He took up the problem yet again, four years later, in “The Only Possible Basis of Proof for a Demonstration of God’s Existence” (Einzig möglichen Beweisgrund zu einer Demonstration des Daseins Gottes), in order to present his view of teleology, in both the positive and negative senses, systematically and exhaustively, and to give it a foundation. Here he finds the proof for the existence of the divine being, customarily drawn from the purposive arrangement of the world, largely proportioned “alike to the worth as to the weakness of the human understanding.” But this latter point he raises more acutely than before, and points out the fundamental defect clinging to the whole methodology of physico-teleology. The conviction that flows from it may be “exceedingly sensory and hence very lively and gripping and both accessible and comprehensible to the most ordinary understanding,” but at no point can it stand up to the strict requirements of conceptual knowledge. For even supposing it were proved that order arose from disorder, a “cosmos” from “chaos,” by specific divine actions, that primordial being which ought to be thought as infinite and all-sufficient will precisely thereby labor under a basic limitation laid on it from outside. If crude matter is the opponent which this being has to overcome and it displays its goodness and wisdom only in that victory, then if the proof is not to lose all its meaning and effectiveness this matter has to be recognized as something in itself, as a given stuff with which the purposeful power must occupy itself. Hence this procedure can only serve “to prove an originator of the connections and artful composition of the world, but not of matter itself and the creation of the elements of the universe.” God will by this route always be shown only as master craftsman, not as creator of the world; the order and formation of matter appears as the work attributable to Him, but not its generation.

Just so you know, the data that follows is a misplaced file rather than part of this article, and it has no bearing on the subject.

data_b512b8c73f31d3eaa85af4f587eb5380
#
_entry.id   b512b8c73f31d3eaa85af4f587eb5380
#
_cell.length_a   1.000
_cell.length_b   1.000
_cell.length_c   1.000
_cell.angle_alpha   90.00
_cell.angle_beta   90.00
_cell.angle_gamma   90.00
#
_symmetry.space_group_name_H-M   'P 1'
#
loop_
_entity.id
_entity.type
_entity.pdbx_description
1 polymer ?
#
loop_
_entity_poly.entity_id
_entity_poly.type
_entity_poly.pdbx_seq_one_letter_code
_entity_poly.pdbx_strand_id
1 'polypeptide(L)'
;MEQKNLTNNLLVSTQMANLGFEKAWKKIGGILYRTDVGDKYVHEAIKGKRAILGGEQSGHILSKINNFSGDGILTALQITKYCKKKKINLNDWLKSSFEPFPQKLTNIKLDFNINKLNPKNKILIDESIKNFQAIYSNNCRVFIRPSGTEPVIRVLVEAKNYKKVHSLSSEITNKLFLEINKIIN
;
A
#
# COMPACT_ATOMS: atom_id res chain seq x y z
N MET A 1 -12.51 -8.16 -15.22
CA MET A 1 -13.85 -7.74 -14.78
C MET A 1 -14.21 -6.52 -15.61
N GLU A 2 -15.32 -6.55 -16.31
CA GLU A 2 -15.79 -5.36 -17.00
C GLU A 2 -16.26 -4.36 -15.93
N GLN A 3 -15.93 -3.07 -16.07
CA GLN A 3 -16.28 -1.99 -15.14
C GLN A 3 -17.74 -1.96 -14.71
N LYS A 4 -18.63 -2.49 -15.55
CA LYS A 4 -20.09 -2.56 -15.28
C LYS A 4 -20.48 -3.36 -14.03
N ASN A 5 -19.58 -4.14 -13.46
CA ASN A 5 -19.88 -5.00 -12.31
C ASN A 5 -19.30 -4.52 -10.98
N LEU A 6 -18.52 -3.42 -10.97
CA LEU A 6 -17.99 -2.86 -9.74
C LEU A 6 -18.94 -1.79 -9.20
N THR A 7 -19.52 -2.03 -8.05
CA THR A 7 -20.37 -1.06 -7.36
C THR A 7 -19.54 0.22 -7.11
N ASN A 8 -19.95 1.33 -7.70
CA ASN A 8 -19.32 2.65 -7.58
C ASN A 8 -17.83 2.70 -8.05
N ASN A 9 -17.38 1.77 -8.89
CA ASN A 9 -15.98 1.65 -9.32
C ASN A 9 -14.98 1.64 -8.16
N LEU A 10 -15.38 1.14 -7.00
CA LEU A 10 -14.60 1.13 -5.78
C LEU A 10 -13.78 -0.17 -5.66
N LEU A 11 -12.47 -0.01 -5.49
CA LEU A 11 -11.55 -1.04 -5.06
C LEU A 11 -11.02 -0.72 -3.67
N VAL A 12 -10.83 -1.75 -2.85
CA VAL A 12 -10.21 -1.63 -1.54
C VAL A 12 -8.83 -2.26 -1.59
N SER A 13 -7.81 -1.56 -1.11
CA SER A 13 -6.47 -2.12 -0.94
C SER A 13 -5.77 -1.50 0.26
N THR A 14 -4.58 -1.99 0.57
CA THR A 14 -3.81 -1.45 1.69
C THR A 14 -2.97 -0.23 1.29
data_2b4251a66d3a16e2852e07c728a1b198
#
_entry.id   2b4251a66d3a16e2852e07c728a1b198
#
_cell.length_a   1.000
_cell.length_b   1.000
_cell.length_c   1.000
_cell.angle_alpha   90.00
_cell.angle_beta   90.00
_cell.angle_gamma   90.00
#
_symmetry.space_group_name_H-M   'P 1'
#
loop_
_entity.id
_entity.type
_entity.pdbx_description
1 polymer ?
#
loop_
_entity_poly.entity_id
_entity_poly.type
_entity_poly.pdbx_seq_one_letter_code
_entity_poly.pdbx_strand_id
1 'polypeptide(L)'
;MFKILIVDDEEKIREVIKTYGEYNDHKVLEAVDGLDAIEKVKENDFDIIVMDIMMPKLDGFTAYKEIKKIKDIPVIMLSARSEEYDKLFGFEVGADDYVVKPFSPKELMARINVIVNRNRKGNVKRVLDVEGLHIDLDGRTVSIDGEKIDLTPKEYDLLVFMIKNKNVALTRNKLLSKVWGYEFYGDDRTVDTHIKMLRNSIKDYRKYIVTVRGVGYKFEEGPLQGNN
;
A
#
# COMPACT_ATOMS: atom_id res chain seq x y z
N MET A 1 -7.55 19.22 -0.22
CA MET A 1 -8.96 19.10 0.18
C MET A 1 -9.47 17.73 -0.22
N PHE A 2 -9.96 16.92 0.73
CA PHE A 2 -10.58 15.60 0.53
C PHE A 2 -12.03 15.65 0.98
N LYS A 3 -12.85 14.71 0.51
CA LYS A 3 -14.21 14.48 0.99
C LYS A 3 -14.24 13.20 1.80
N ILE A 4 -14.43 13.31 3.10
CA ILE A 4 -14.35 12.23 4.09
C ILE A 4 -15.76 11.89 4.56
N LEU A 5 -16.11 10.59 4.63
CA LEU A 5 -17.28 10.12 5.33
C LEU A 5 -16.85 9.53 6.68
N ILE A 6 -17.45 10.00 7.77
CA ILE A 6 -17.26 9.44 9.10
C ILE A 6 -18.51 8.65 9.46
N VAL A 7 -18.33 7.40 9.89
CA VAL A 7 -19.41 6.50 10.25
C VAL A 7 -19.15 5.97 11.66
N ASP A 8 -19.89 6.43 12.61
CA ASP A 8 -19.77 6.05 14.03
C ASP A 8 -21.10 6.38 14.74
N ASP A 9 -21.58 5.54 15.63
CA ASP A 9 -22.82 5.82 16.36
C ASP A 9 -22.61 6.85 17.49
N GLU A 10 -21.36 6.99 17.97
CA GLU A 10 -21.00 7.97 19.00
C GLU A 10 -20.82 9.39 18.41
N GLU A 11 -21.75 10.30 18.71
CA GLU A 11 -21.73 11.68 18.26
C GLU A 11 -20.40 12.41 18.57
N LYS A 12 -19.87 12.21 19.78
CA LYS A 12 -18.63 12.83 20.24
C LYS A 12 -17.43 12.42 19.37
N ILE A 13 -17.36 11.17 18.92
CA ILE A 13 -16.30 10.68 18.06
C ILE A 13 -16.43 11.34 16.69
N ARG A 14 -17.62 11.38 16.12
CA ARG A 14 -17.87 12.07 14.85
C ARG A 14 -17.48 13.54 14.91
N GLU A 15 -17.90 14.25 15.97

In this way the very idea of purposiveness of the world which is supposed to be establshed is put in extreme jeopardy. For there now enters into the world a basic dualism which, no matter how hard one may try to conceal it, is ultimately ineradicable. The shaping of the sheer stuff of being by intentional will is never absolute, but always something relative and conditioned: there is, in this mode of intuition, at least a definite substrate of being which as such does not carry the form of reason in itself but rather is opposed to it. The gap in the physico-theological proof is at this point clearly visible; it can be plugged only if we succeed in showing that what we have assumed to be the real and independent “essence” of matter and from which we can deduce its universal laws of motion is not alien to reason’s regulation but rather is an expression and a particular manifestation of these very rules.
Ernst Cassirer, Kant’s Life and Thought